more go out on Saturday.
The forty-eight masons who arrived
from New York in the Elysia on the
23d inst., to work on the1 new law
courts, were met by the English stnk:
er3. The strikers were dispersed by
the police, and the Americans remain
ed under the care of their employers,
who assured them of protection and
plenty of work at good wages.
At a meeting of London masons held
on the 25th. Mr. Broadhurst a trades
union leader, said the American me
sons who recently landed had Tieen in
duced to come to England upon false
representations that the strike had
terminated. They had now discovered
the real state of affairs, and forty-two
out of the forty-eight imported Amer
icans had voluntarily joined the strike.
Two of the Americans addressed the
meeting, promising to support the
The Bolton masters have empower
ed their committee to consider the
standard lists, with a view to more
equitable adjustment, but declined to
give and guarantee. They have re
solved not to reopen their mills until
the operatives agree to, this arrange
ick, dealer in fruits
Lewis river, has a
to-day. Corner of
ating appi&s 7.i cents: cooking
pears 75cents : eggs 50 cents,
in proportion at io
lamps, and the best of oil
at 11. Alexander & Co.'s.
Crockery sold at B. Alexander &
Co.s for the next 30 days at San Fran
Kinney's compressed corned beef
and Tillamook clams at retail at E. S.
Larsen's and Ilickmott & Bailey's.
Mrs. Arrigoni is furnishing good
rooms with board at from $( to $7 and
upwards per week, according to location.
Choice new sets of crockery, very
unique and novel ; also the self-righting
"spittoon." that always keeps upright,
just received and selling at prices to
suit the times, at I. "W. Case's.
You can always get fresh oysters
in every style and at all hours, day or
night, at the Central Coffee Saloon, Con
conily street, between Benton and La
fayette. Thos. McFarland, proprietor.
Dry goods, millinery and notions
cheap for thirty days at the Bee Hive.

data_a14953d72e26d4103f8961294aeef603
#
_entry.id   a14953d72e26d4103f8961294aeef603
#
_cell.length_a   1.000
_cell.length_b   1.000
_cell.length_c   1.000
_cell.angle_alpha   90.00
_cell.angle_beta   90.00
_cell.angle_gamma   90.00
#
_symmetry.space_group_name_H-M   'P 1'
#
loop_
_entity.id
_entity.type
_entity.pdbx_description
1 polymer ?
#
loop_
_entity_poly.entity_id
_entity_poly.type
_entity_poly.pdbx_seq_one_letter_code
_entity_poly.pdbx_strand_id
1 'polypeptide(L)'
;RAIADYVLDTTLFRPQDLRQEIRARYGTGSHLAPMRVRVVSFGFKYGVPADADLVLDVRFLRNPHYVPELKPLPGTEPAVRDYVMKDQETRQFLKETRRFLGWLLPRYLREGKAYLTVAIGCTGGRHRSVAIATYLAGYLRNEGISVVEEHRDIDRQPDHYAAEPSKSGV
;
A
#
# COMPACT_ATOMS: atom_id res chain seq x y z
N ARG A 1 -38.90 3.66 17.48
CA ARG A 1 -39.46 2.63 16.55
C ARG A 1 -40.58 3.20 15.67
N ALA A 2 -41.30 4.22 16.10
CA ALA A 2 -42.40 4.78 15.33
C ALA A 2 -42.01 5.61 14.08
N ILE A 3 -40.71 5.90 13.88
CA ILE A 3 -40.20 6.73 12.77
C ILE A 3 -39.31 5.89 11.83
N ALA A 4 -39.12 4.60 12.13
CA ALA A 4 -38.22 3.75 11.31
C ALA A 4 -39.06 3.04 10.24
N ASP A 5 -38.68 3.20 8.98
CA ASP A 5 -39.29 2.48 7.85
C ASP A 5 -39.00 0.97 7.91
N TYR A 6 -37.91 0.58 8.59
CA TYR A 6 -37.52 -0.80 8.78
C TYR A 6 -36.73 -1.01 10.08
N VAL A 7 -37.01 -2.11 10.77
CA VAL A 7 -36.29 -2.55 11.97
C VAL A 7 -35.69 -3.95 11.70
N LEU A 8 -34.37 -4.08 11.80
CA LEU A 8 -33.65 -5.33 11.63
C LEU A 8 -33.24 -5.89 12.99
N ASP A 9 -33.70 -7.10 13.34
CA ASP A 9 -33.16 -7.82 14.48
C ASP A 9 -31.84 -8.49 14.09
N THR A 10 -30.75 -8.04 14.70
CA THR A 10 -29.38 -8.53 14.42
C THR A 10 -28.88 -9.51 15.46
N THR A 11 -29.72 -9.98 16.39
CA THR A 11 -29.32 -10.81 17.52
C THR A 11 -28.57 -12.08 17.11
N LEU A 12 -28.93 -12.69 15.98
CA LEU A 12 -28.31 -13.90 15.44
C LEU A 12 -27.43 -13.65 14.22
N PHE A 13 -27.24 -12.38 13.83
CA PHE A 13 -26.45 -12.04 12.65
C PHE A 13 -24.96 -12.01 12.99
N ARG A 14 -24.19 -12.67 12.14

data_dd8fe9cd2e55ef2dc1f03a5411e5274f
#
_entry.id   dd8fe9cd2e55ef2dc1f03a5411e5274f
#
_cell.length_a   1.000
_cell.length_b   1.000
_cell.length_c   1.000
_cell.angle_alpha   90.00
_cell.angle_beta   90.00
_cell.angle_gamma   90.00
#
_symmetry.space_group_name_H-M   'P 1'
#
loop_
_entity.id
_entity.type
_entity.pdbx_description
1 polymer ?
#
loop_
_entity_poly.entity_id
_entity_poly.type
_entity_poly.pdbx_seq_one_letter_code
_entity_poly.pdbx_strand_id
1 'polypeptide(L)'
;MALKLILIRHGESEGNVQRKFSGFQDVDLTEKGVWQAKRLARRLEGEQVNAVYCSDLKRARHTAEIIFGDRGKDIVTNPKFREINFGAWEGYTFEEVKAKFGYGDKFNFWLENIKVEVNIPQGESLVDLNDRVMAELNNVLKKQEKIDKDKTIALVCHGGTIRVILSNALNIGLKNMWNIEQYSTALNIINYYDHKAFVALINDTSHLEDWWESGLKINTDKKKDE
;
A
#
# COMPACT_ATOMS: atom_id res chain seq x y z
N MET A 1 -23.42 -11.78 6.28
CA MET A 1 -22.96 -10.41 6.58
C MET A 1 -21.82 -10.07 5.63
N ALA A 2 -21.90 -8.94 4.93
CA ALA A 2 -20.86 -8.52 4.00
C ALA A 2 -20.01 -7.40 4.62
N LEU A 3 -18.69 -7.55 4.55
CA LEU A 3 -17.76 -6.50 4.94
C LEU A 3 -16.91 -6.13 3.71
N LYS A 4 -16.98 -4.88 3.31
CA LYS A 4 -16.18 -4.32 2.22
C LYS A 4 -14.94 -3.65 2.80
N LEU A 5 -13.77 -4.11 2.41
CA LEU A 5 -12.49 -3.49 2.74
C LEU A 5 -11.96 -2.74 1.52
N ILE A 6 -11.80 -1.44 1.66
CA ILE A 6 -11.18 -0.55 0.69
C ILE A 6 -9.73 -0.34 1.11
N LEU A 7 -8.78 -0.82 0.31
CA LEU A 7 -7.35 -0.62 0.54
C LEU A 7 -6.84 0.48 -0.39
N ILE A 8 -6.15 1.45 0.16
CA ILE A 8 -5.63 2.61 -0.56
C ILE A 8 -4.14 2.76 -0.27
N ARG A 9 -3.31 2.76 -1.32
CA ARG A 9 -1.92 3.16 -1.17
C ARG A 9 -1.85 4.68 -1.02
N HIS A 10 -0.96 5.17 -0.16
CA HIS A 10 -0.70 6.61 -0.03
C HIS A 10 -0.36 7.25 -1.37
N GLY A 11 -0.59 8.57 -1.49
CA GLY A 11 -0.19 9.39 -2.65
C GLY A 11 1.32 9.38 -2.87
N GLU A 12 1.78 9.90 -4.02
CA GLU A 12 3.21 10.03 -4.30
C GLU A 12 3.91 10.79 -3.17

The Dance of Life, an answer to
the Dance of Death, at the Circulating
Dr. F. P. nicks, dentist, rooms in
Dr. "Welch's building, on Squemoqha
street, offers his services to the public of
reter Runey is still in the market
with all kinds of building materials in
his line. Has iust received 100,000 lath,
1 000 bushels of sand, ami a large stock
o first quality of brick at his warehouse
foot of Benton street.
Stoves and fall goods for house
keepers in great variety at L. P. Rich
man & Co's.
....The "Dance of Life," an answer
to the Dance of Death, by Mrs. J. M.
Bowers. For sale at the City Book Store.
Single men feel like marrying
when they see the Medallion range at
Uagnus C. Crosby's.
...Fresh oysters in every style at
White wire goods in every style,
at Magnus C. Crosby's.
Dr. B. R.Freeland has located per
manently in Astoria for the practice of
dentistry. Office in Shuster's building,
on Cass street, next door to The Asto
j22fPhotographs! The latest styles
taken nt Shuster's new gallery, Cas st.,
next to the Astorian office.
JZi For clean towels, sharp razors,
and an easy shave, go to Gillespie at Par
kkr House Baths. Hair cutting, sbam
poonmg, and dyeing.
AKOTJIER VICTORY GAINED IN FA
VOR OF SPECIE PAYMENTS.
After this date, com will he used for
change, and tickets dispensed with; all
drinks and cigars five and ten cents, at
the Chicago House, Main street, Astoria.
Astoria, Oct. 3, 1877.
J. Straltss is fully prepared to sell
you the best of teas cheaper than you
have ever bought on this coast.
For Glassware, Crockery, Powder ami
Shot, Gun Wads. Percussion Caps. in
fact everything that is useful as well as
ornamental, go to .1. W. (learhart, who
sells cheap for cash. Goods delivered
free of charge.
Canary Birds. for sale at Gilles
pie's, Parker hou-e baths.
Ship-master's Reaping Room. Mr.
Peter Wilhelm has permanently fitted
up a ship-master's reading room in con
nection with the Gem saloon in Astoria,
The latest shipping papers and home
ward and outward bound shipping lists
are kept on file. Telegraph office next
Avery large stock of can goods,
such as table and pie fruit, jelly, jam,
honey, tomatoes, corn, beans, sugar peas,,
oysters, corn beef, condensed milk, etc!
at prices to suit the times at J. Strauss'
Remember Cornart's soiriee at
Liberty hall this evening. Admission.
7A) cents. Ladies free.
1. Strauss has just received a
large lot of Alden dried apples, pears,
plums, blackberries, raspberries and
pitless cherries, which he will sell very
low, to make roqm for more which will
arrive on the steamer Chester.
Isen will receive for the hol.
fmest lot of iewelrv ever nt-
rYstoria, ar-d at San Francisco
Don't, forirct the place. Can field
tore, Chenamus street.
r T c
. . .For 20 days only, I will sell crock-'
cry, lamps, glassware, table and pocket
cutlery at San Franpisco wholesale
prices, in order to make room for one 0
tlie largest and. best selected stocks of the
same ynd, of goods now on the rwy
from New York, for J. Stbauss South
J side of Cten,aiau3 street' AstqriaQrepon;
k) farms of
c 01 annias
lioardand lodging by the day
week at the Astoria Beer nail.
street, Astoria. Peter Daviscourt,
f 1'4K I HAT